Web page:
Unless of course you want to do a really wacky humorous image and your aim is to make it look like you photographed someone through a ‘door spy’ lens.

One of the greatest photojournalist portrait photographers in the world, Steve McCurry uses a few prime lenses, the widest is a 28mm and the longest is 105mm. Many of his famous portraits were shot on a standard 50mm lens (a 35mm gives you approximately the same focal length on a digital camera with a crop sensor). Others were taken on his 85mm and 105mm lenses.

As with all things photographic there are no absolute rules that we should slavishly follow. All I’m trying to say is beware and think about distortion. If you want to take a flattering, authentic portrait then the old conventional wisdom of not using a wide-angle holds true in most cases.

Also do not be afraid to put your subject in the middle of the frame. Many people harp on about the rule of thirds, which works a treat when you’ve got a scene and you want to control the viewer’s eye and get them to look at your focal point in the scene. But if you’re photographing a person and they are clearly the subject of photograph, then there’s a definite logic that says they have every reason to be in the middle of the frame. Don’t take my word for it. Just look at any master portrait photographer’s body of work.

Till soon,

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Sunday, May 03, 2009

Do you speak light?

The prow of a fishing boat is caught in evening sunlight, as dark storm clouds approach. Note the warmth of the low sunlight, the contrast against the sky, the texture of the hull and the interesting shadows on the mast. This is a straight shot from the camera, without any enhancement in image manipulation software.

Light is the language of photography. To express yourself well and communicate you need to be able to speak with light.

Light determines what you see (and what you don’t see); the mood of an image; colour and tone. Light can be loud and brash or soft, gentle and soothing. It can wrap around something or cut across it as hard and sharp as a Samurai sword.

People have probably been writing about the qualities of light and how to use it in relation to photography from the moment the first print was made. Google “light in photography” and you will get millions of hits (well actually 68,800,000 hits to be entirely accurate).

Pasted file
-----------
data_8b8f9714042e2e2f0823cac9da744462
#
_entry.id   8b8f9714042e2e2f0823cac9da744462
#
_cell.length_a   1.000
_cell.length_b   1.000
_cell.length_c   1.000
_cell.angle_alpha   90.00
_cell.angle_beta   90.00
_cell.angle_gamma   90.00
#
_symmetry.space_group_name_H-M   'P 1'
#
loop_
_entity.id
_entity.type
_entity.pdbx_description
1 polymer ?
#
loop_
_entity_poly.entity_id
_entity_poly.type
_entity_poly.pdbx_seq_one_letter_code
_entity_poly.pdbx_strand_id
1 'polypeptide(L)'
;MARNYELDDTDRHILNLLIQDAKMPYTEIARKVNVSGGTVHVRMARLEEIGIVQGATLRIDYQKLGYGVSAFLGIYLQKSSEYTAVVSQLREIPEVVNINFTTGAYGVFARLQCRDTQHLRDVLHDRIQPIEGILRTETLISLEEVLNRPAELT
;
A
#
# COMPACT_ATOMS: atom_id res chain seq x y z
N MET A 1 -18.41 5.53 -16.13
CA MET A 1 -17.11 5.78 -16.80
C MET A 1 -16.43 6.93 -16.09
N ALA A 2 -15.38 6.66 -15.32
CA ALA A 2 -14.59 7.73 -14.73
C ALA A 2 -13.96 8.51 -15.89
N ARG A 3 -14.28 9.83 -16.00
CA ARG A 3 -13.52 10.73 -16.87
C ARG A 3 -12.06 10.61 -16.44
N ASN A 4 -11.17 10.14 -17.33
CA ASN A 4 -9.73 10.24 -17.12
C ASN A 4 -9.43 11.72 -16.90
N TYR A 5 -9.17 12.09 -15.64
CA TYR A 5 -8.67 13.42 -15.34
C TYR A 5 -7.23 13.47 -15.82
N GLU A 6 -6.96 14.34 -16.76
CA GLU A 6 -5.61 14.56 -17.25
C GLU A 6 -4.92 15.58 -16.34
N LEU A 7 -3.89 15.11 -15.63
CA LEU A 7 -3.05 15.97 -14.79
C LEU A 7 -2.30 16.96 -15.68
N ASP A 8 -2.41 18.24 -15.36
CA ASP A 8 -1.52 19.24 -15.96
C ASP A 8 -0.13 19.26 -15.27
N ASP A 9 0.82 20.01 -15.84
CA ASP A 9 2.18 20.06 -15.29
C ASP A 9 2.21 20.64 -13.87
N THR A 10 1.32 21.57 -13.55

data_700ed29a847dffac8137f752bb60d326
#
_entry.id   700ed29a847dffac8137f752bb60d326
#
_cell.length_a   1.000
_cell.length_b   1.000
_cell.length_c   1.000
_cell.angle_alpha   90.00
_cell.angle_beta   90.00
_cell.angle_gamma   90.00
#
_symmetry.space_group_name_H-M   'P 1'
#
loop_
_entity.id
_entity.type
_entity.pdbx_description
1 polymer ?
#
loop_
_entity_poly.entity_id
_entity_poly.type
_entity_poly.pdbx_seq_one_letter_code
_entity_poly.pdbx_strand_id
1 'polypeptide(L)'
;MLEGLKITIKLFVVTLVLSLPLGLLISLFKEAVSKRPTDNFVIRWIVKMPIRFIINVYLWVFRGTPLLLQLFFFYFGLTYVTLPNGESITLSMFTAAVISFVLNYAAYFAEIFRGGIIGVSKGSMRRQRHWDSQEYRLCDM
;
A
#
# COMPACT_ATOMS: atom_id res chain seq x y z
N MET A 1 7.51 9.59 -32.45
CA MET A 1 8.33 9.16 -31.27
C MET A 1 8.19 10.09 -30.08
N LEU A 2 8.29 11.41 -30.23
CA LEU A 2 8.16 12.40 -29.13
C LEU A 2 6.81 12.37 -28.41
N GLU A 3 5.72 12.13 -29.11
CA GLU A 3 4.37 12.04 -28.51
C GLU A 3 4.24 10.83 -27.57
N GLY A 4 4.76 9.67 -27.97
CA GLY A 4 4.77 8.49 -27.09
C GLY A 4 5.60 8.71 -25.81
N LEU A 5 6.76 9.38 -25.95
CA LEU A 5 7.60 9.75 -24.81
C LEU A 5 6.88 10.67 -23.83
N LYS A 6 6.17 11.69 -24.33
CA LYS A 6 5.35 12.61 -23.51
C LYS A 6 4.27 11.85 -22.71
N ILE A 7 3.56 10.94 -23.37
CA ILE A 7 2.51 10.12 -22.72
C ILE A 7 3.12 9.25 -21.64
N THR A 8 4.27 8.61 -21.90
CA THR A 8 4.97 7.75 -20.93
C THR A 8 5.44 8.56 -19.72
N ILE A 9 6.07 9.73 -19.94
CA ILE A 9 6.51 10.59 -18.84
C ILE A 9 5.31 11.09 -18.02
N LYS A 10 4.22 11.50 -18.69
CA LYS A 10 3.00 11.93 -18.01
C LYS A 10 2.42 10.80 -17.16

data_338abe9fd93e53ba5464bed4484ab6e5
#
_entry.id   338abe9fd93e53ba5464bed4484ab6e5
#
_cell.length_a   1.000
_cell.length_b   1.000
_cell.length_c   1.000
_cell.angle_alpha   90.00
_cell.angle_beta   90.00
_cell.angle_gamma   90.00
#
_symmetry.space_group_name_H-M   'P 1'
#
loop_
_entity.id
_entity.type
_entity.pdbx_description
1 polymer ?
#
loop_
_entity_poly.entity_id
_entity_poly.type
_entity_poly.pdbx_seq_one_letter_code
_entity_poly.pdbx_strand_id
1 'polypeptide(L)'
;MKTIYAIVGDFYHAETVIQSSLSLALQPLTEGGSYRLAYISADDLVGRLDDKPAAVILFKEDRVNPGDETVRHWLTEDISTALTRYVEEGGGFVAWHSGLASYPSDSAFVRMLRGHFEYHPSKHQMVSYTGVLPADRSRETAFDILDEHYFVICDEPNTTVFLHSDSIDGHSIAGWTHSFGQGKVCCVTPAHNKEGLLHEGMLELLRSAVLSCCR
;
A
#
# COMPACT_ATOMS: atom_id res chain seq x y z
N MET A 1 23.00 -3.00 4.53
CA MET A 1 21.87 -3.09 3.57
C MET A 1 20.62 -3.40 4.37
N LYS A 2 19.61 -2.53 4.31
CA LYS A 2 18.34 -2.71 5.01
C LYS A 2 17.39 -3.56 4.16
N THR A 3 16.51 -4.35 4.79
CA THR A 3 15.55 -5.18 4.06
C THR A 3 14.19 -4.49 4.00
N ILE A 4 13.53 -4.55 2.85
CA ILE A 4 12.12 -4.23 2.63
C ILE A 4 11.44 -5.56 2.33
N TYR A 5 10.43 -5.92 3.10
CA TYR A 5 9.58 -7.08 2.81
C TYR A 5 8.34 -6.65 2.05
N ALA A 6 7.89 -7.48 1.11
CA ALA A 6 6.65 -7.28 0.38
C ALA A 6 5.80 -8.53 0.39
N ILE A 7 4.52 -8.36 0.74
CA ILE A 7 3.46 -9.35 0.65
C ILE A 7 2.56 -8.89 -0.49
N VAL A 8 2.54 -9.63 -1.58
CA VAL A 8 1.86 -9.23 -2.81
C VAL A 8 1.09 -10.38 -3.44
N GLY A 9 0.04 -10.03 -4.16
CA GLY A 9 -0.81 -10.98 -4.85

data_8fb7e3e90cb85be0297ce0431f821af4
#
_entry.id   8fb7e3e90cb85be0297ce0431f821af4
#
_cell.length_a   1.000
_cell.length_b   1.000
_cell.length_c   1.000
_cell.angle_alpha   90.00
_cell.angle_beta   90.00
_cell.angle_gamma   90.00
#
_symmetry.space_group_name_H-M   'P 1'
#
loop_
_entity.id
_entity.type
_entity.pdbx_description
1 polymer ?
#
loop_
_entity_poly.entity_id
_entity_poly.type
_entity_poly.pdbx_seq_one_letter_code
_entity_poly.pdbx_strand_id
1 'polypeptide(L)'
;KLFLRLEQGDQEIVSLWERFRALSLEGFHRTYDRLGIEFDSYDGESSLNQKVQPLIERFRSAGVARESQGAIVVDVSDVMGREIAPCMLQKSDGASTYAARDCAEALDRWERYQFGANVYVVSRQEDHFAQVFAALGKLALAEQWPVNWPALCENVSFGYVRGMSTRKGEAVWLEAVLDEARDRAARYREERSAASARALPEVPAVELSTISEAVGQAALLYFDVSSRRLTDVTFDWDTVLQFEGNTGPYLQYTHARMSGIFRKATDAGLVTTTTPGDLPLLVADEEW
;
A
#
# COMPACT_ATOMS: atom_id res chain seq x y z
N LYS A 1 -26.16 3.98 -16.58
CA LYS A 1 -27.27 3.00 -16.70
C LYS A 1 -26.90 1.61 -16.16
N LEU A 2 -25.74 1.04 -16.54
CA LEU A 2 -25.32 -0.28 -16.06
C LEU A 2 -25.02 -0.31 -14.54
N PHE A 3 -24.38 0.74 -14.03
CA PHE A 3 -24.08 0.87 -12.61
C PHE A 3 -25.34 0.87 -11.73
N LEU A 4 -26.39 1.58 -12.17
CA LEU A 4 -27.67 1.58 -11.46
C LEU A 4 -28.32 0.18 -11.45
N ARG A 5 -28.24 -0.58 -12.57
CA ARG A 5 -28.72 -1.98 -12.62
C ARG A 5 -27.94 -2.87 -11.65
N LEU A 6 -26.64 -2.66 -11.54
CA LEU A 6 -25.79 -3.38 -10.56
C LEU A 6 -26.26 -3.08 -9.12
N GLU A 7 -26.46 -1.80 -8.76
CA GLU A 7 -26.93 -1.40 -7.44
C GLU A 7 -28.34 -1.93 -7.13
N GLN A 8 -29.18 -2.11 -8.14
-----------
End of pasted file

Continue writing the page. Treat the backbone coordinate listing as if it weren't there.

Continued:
In the past I’ve been complimented for explaining things clearly in plain language. So here goes on the subject of light…

Things to consider about lighting when you are about to make a photograph:

  • What do I want to communicate about my subject? Consider, personality, mood, clarity, what you want to emphasise?
  • What do you want to show and what do you want to hide?
  • Pick your view point with the light in mind. Can you control the light within your frame? Can you make it say what you want it to say about your subject?
  • How can you improve the light? By adding flash, using constant light sources, bouncing light, using reflectors, covering windows with a translucent material, using black cloth to absorb light, using Gobos and flags between the light source and subject, using gels, waiting for a different time of day etc

Here’s some layman’s science to help you understand light

The size of the light source and its distance to the subject affect how hard or soft it is and how deep the shadows will be. A larger light source like a softbox, large window, umbrella flash or bounced flash will produce a softer light. The smaller the light source the harder the light and stronger the shadows. Diffusion simply comes down to making a light source bigger in relation to the subject.

Light always hits your subject at an angle, whether it is straight from the front, at 90 degrees, behind, top, bottom or from many angles simultaneously. The angle of the light dramatically affects the look of the subject.

Light has colour, specifically it has a colour temperature, which means it can be warm, cool or neutral. The colour we see depends on the wavelength of the light reflected off the object we are looking at. Colour deeply affects our emotions. Warm colours seem to come forward while cold colours recede. Using colour of light in this way is a classic way to create a sense of depth and visual tension in an image.

The quality of the light will be affected by its intensity. For example the same flash reflected off a silver umbrella has a harsher quality than if it were reflected off a white umbrella surface.

So if you want to speak the language of light here’s a quick checklist you should run in your head:

  1. How intense does the light need to be?
  2. What is the best angle for the light?
  3. What colour/s do I want?
  4. What size light source?
  5. What can I do to control and enhance the light?

Just remember every element above needs to contribute to the emotion you are aiming to communicate. Think of light as the language you are using to describe your subject; quite literally to show the viewer what you want them to see – nothing more and nothing less.

Controlling light and getting it do what you want it to is a technical art. It is not easy. But with perseverance, determination, close observation and loads of experience you will begin to master it. After all my years as a photographer I am still learning the language of light every day and this journey will continue until I shoot my last frame.

As ever, I hope you find my blog helpful and your comments are always welcome.